Weekend Project by Google, Twitter, and SayNow Allows Egyptians to Tweet by Phone

by Matthew L. Schafer

Although Egyptians are suffering from a downed Internet (save satellite connections and other circumvention) and downed cell phone service, Google and Twitter are working to give Egyptians access to Twitter.

The new program developed with the new Google acquisition SayNow allows Egyptians to call the SayNow number from a landline.  Those calls are then linked to on Twitter with the hashtag #Egypt.

“We worked with a small team of engineers from Twitter, Google and SayNow, a company we acquired last week, to make this idea a reality,” Google said in its blog.  “It’s already live and anyone can tweet by simply leaving a voicemail on one of these international phone numbers.”

You can listen to the tweets at the Speak to Tweet Twitter account.  One person who used the new function left a recording which said, “So many people have been killed already and injured.  We have achieved so much so far.  We cannot go back.  We will win.”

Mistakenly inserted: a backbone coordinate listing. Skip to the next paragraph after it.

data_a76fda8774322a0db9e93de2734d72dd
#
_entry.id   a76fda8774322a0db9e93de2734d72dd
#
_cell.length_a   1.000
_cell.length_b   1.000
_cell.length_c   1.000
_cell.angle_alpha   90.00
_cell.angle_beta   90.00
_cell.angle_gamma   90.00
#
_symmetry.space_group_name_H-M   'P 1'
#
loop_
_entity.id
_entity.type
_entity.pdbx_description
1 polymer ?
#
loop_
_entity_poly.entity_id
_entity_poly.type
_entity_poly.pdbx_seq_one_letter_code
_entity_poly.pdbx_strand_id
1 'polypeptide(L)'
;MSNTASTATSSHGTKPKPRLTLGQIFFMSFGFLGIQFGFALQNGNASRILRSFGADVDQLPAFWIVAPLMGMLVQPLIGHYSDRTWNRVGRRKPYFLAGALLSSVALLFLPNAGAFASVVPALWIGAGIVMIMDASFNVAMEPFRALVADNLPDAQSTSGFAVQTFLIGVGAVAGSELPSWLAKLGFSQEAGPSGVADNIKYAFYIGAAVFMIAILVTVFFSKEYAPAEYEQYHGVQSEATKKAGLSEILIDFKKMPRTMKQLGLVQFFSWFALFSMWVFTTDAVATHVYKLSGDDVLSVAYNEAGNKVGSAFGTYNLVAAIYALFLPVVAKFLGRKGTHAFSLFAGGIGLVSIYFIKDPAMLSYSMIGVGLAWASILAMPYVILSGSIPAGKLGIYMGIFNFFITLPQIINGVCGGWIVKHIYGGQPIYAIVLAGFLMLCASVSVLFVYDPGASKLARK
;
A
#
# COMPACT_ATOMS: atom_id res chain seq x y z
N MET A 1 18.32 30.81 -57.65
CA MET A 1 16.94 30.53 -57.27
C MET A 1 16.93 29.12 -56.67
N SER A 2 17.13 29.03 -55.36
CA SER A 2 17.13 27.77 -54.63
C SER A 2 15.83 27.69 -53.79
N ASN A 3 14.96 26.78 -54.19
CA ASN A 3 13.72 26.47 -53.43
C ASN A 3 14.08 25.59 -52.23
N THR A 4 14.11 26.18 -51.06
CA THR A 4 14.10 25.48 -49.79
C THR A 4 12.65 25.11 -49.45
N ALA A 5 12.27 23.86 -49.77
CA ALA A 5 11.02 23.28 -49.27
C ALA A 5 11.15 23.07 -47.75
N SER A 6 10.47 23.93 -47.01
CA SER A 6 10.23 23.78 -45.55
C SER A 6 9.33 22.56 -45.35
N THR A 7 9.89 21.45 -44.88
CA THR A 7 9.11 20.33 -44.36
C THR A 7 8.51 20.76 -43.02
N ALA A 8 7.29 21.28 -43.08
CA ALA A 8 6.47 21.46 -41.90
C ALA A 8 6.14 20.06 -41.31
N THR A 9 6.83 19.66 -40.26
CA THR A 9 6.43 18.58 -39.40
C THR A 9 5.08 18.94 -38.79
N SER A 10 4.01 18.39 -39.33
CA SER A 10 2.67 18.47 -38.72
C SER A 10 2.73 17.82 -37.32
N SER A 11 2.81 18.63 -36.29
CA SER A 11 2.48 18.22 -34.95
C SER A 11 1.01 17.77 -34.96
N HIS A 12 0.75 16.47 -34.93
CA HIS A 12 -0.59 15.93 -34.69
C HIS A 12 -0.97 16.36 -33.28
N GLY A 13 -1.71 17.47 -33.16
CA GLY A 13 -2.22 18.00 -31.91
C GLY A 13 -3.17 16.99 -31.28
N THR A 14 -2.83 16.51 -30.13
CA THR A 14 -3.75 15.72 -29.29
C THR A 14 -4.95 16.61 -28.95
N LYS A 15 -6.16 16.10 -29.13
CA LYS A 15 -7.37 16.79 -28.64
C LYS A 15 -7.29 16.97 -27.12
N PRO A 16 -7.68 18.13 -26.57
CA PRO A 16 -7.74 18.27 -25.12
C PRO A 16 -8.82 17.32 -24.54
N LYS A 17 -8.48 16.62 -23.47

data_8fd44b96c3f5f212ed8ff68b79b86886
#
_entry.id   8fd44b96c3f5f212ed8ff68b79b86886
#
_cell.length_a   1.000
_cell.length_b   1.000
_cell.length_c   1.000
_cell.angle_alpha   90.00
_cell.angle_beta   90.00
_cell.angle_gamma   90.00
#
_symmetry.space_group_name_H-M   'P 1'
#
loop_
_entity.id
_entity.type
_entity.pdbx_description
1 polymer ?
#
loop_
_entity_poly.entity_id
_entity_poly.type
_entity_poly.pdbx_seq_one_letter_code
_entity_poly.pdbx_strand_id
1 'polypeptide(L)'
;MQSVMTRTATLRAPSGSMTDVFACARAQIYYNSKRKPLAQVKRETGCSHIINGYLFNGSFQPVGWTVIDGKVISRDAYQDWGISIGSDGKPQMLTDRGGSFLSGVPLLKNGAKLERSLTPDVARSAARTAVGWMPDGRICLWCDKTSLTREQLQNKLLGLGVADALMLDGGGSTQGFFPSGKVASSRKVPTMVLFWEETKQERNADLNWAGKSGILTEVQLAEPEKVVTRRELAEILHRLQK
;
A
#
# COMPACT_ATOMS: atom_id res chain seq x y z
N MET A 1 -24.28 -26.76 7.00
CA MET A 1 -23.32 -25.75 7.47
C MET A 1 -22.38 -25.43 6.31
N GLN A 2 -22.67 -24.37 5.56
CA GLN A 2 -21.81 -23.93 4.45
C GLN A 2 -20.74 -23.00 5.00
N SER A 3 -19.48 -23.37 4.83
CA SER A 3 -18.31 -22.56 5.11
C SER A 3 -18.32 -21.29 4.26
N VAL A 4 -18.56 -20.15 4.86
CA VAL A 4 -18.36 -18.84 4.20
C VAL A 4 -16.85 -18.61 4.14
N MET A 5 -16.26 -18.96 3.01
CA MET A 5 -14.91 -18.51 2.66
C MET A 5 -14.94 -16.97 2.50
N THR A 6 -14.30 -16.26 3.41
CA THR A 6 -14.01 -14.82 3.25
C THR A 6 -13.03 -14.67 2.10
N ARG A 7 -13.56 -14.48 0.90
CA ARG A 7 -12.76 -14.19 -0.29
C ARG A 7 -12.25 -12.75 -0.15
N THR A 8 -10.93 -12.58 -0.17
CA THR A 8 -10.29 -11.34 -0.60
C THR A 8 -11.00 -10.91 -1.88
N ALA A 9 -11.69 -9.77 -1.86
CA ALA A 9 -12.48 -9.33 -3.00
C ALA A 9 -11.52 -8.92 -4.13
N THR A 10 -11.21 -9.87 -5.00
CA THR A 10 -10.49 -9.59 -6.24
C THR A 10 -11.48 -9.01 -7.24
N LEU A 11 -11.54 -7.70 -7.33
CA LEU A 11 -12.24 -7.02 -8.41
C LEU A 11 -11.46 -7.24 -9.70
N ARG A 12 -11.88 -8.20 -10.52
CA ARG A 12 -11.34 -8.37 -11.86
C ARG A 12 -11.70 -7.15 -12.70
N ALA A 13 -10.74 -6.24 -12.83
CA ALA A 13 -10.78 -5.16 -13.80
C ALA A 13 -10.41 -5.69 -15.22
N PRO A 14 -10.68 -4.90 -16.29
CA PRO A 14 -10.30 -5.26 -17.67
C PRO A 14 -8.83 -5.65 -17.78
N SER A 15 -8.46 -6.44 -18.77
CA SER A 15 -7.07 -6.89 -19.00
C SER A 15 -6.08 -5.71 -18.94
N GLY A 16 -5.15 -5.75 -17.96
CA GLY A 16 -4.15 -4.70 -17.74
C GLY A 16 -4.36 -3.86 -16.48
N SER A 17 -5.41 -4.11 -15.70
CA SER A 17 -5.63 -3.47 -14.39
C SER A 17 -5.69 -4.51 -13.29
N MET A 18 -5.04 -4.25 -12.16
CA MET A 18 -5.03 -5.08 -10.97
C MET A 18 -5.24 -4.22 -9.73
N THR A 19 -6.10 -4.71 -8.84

The new product comes just a few days after Twitter released a press release titled “The Tweets Must Flow.”  In the release, Twitter reaffirmed its belief in a free and open discourse.

“The open exchange of information can have a positive global impact. This is both a practical and ethical belief. On a practical level, we simply cannot review all one hundred million-plus Tweets created and subsequently delivered every day,” Biz Stone wrote.  “From an ethical perspective, almost every country in the world agrees that freedom of expression is a human right.”

This is just another example of how governments cannot plug all information leaks.  There are simply too many avenues that governments cannot control.  So for now let the information flow.


About Matthew L. Schafer

Matthew L. Schafer graduated from the University of Illinois in 2009 with a Bachelor of Science in Media Studies. He later attended Louisiana State University’s Manship School of Mass Communication where he earned a Masters of Mass Communication and Georgetown University Law Center where he earned his J.D.
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